As of today, Instacart operates in 41 U.S. markets and is slated to roll out to four more this week in Detroit, Columbus, Ohio, Las Vegas and the Rio Grande Valley region of Texas. As Instacart’s VP of Product Elliot Shmukler told TechCrunch, the startup’s goal is to have its service available to 80 percent of households in the U.S. by 2018.
This expansion, along with free membership offers to Instacart Express in Texas and the Midwestern markets above, will mean that the startup will look to hire at least 1,000 new employees. The startup will also be looking to invest in marketing, which the company says it has yet to do.
Some worry that Instacart may be bound for a bubble given its massive stockpile of cash — over $674 million all told — and compare the startup to the defunct Webvan.
However, TechCrunch said that there isn’t much likeness in context or operations.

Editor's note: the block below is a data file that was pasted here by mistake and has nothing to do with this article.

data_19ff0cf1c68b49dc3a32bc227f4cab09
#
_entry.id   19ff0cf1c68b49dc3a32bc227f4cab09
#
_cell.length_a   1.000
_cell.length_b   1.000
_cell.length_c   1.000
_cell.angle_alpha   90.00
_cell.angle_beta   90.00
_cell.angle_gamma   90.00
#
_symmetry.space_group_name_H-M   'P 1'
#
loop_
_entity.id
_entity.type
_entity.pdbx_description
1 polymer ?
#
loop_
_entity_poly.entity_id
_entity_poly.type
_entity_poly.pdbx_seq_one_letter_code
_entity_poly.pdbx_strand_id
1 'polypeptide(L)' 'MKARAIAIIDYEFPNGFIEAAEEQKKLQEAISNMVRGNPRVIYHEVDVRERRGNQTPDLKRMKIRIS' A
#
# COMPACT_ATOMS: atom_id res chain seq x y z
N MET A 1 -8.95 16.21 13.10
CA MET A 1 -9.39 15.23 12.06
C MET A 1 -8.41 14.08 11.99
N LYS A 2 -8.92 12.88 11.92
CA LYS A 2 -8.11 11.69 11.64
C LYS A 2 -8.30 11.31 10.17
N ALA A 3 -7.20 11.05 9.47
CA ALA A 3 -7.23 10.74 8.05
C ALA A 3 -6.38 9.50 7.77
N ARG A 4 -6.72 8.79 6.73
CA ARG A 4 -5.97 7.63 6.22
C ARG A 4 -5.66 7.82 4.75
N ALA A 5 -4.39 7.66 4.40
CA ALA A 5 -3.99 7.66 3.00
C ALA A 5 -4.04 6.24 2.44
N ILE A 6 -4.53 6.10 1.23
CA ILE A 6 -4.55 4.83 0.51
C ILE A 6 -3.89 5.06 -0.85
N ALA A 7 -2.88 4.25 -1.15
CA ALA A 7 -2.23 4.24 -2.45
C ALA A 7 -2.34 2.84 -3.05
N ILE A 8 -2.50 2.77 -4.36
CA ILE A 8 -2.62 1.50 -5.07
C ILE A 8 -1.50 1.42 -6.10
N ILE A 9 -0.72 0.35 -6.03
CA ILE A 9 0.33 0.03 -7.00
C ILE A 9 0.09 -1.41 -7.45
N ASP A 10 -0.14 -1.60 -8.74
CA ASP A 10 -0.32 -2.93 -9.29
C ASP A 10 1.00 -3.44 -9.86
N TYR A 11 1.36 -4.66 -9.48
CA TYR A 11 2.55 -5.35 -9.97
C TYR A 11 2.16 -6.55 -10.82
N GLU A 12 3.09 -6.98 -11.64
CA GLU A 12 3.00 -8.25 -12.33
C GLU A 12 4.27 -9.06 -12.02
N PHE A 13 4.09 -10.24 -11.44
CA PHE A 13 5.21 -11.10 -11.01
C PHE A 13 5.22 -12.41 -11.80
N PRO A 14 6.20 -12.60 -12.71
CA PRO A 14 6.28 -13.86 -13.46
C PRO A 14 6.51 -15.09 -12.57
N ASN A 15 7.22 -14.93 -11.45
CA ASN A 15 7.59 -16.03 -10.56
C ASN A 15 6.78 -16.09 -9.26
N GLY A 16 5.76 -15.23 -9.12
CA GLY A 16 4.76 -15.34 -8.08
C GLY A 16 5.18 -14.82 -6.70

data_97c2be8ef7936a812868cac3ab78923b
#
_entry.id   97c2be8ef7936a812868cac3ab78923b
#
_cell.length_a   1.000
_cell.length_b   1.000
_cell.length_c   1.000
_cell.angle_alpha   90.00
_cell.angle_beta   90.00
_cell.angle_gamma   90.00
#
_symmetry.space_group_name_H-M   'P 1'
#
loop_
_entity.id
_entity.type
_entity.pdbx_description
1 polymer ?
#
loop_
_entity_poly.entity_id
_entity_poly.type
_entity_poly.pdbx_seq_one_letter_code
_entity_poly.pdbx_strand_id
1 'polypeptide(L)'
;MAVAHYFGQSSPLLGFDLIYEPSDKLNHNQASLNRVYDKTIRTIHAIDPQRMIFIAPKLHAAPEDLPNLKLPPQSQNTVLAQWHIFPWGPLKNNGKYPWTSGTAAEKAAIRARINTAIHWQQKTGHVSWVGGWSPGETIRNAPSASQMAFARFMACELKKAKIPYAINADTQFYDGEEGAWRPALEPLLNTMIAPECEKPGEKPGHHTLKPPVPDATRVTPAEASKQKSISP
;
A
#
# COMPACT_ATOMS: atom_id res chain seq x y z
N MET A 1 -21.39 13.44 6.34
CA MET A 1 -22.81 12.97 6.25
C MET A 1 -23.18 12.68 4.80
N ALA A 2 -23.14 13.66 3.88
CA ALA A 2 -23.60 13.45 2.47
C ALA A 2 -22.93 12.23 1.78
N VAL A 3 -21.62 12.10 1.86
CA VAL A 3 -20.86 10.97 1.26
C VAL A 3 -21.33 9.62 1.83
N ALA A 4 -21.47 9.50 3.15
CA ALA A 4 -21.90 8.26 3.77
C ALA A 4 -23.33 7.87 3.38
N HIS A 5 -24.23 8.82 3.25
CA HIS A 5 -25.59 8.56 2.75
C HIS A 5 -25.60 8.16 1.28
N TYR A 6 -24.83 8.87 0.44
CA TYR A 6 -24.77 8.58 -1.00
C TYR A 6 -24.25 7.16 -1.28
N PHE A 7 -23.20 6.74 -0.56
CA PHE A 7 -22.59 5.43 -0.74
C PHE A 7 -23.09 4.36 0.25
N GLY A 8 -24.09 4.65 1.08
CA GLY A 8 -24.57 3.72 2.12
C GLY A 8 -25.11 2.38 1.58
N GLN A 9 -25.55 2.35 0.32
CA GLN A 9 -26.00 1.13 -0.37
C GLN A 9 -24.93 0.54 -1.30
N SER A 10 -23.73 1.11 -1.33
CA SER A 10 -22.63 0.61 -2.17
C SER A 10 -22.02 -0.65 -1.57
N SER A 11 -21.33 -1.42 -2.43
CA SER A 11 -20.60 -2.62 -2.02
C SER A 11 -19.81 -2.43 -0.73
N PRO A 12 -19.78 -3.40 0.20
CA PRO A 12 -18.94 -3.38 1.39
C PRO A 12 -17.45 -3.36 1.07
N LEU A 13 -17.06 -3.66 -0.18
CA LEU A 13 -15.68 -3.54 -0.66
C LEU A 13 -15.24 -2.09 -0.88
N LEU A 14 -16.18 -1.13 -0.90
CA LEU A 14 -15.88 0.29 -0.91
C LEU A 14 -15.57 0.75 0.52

“We really want to expand aggressively, blanketing the country with Instacart,” CFO Ravi Gupta was quoted as saying. “We have found an economic model that works, and now we want the majority of the country to be able to use our service.”
If anything, for others looking to break into the grocery space (Amazon), this massive expansion plan on the part of Instacart could be cause for some concern.
While the hypothetical sale of Whole Foods to a grocery disruptor like Amazon could put a dent in Instacart’s market share to date (Instacart delivers groceries from Whole Foods in over 20 U.S. states), the organic grocer is just one of 135 grocery partners. And with 80 percent national coverage, these current stats wouldn’t come as much of a loss.
Likewise, if anyone other than Amazon buys up Whole Foods, the organic grocer goes private or if a sale isn’t in the cards, Instacart will be free to expand uninterrupted.